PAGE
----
GDP growth attainment laudable; upgrading quality of life imperative

The Philippine Statistics Authority’s announcement that the country achieved a 7.6 percent growth in gross domestic product (GDP) in 2022 affirms that, despite high inflation rates, the economy is on track in regaining its pre-Covid pandemic footing. This improves on the 5.7 percent growth in 2021 after the steep decline of -9.52 percent in 2020, in which three quarters of quarantine and lockdown pushed the economy into recession. It is also the highest GDP growth recorded since 1976.

The National Economic and Development Authority (NEDA) reported that the “robust performance in the fourth quarter reflected strong domestic demand, with three-fourths contributed by household consumption and almost a fifth by investment.”

The full reopening of the economy, highlighted by the return to face-to-face classes at all levels, has rejuvenated businesses that suffered the brunt of mobility restrictions at the height of the pandemic. Previously, it was also announced that the country had attained its highest level of employment since 2005; it was observed that more Filipinos were employed in full-time, higher-paying jobs in stable, private sector firms.

Yet, more hard work lies ahead. The outlook for the global economy is dominated by the looming threat of recession. Thousands of Filipinos are still impelled to seek overseas employment despite the much reduced unemployment level.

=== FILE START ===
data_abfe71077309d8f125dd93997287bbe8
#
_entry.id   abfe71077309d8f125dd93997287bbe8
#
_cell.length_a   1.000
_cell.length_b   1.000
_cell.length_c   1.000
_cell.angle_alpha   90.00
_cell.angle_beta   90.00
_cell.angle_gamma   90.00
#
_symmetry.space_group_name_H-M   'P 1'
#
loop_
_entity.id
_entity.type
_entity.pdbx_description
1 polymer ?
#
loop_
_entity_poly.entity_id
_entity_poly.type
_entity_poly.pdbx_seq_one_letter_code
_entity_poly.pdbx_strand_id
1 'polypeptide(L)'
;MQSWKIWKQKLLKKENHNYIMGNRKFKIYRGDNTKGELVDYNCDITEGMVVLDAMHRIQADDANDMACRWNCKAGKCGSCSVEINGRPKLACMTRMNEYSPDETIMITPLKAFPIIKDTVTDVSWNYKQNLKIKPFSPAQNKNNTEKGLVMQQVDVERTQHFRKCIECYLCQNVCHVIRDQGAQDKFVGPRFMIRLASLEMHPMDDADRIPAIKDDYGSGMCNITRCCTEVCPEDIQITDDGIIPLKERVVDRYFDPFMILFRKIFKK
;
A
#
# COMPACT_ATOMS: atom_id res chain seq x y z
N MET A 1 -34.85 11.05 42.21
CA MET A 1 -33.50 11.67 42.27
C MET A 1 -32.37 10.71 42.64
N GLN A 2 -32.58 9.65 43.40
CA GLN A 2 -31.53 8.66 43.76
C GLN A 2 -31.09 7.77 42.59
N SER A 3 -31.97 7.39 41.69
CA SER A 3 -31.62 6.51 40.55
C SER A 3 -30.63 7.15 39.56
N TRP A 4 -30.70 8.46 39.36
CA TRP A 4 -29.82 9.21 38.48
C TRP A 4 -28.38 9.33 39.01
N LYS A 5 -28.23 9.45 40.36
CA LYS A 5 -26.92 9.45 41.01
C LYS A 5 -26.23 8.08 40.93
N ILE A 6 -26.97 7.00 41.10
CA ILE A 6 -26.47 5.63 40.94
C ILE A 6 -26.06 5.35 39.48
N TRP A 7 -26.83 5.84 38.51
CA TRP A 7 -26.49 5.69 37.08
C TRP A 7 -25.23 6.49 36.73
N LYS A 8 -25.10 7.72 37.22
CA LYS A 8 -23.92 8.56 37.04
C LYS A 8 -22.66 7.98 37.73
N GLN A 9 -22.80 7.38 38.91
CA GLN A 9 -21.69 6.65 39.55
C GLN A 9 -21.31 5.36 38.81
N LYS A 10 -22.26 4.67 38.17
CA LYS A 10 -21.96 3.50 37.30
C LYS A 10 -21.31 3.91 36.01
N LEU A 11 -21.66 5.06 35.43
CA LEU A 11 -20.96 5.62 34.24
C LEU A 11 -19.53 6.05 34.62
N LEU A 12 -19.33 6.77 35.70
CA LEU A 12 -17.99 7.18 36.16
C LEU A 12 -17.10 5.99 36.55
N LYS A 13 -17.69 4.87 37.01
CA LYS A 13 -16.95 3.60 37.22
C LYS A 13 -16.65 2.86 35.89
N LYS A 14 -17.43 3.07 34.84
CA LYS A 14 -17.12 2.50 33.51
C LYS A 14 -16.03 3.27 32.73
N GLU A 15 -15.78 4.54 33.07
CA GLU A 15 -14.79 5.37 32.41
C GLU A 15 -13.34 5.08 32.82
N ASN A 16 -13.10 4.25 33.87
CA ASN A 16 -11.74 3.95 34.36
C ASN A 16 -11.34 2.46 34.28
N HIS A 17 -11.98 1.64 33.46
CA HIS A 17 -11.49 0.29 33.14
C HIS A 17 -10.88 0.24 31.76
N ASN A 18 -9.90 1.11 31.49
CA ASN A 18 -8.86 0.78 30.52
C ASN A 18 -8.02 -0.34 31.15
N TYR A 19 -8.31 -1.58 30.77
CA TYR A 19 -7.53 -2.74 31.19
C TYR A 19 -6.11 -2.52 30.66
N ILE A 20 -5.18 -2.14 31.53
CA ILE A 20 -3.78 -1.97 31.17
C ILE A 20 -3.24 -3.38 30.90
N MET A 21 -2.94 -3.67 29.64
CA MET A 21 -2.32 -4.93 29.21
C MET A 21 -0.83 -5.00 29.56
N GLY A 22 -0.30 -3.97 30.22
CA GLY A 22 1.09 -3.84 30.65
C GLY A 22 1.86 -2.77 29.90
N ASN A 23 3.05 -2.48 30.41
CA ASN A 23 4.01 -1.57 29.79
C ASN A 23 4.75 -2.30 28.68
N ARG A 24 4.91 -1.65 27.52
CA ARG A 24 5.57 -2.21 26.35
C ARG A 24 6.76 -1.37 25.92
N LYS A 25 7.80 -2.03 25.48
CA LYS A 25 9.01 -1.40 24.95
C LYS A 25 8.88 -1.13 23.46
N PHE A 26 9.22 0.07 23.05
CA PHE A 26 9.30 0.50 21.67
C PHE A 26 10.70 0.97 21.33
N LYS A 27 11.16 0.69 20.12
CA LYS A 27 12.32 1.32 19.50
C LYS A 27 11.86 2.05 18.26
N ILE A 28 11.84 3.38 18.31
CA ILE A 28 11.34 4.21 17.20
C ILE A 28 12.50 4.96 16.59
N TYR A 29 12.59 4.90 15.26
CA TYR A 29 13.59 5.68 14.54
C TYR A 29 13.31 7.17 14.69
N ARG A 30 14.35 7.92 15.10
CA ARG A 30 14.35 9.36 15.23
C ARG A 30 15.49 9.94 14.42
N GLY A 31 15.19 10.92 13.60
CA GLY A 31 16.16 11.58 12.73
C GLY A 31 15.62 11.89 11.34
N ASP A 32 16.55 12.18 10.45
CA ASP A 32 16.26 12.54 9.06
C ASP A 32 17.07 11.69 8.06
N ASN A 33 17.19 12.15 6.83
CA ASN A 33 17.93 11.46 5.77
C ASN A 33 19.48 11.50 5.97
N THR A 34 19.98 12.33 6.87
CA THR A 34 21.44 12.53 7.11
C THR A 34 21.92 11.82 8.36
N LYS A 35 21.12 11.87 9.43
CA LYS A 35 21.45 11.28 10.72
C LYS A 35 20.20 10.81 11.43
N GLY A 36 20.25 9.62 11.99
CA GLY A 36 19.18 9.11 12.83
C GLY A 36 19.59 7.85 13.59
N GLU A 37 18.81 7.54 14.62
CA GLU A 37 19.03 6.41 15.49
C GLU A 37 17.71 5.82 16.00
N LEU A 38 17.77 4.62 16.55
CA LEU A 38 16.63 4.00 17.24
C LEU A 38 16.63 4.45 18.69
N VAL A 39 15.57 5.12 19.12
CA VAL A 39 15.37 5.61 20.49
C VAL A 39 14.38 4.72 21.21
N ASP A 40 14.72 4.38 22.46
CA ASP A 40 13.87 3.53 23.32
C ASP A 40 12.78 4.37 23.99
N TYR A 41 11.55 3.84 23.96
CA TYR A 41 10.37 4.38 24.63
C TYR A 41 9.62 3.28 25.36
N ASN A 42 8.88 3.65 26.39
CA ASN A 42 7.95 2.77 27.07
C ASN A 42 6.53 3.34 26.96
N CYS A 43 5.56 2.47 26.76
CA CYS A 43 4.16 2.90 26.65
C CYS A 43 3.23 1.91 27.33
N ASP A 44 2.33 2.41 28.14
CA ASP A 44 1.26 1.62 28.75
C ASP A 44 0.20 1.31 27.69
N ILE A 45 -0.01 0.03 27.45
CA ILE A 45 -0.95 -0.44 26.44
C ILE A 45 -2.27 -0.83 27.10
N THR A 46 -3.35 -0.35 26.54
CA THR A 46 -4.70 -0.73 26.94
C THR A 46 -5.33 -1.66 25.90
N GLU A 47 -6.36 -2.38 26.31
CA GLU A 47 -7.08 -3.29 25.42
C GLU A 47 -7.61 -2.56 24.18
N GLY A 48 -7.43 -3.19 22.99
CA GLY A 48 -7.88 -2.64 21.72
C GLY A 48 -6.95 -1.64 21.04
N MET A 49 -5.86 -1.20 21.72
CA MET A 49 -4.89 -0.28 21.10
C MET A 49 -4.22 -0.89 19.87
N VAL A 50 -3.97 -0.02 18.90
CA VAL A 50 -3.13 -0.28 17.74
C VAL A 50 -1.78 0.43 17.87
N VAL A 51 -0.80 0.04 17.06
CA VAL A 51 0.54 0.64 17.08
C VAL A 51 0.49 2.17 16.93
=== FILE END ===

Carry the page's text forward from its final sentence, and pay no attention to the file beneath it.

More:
The latest nationwide survey of the Social Weather Stations (SWS) for the fourth quarter of 2022 showed that while 34 percent of adult Filipinos said that their quality of life improved in the past 12 months, 26 percent said it got worse, and 39 percent said it was the same. Viewed from another perspective, the total of those who said it was worse and the same is twice more than those who were more upbeat and optimistic.

Growth with equity and enhanced quality of life have always been NEDA’s guideposts. In Ambisyon 2040, the blueprint for the country’s long-term economic growth, the goals are not defined solely in terms of GDP attainment but by how the benefits of economic growth translate into the fulfillment of the people’s lofty aspirations:

“By 2040, Filipinos will enjoy a strongly rooted, comfortable, and secure life. In 2040, we will all enjoy a stable and comfortable lifestyle, secure in the knowledge that we have enough for our daily needs and unexpected expenses, that we can plan and prepare for our own and our children’s future. Our family lives together in a place of our own, and we have the freedom to go where we desire, protected and enabled by a clean, efficient, and fair government.”

This is why one of the important goals of the 2023-2028 Philippine Development Plan announced by the Marcos administration is for the country to attain a Gross National Income (GNI) per capita that will enable the Philippines to join the ranks of upper middle-income countries in the next few years. This is a steep challenge as some four million families are estimated to have experienced severe income declines due to the pandemic.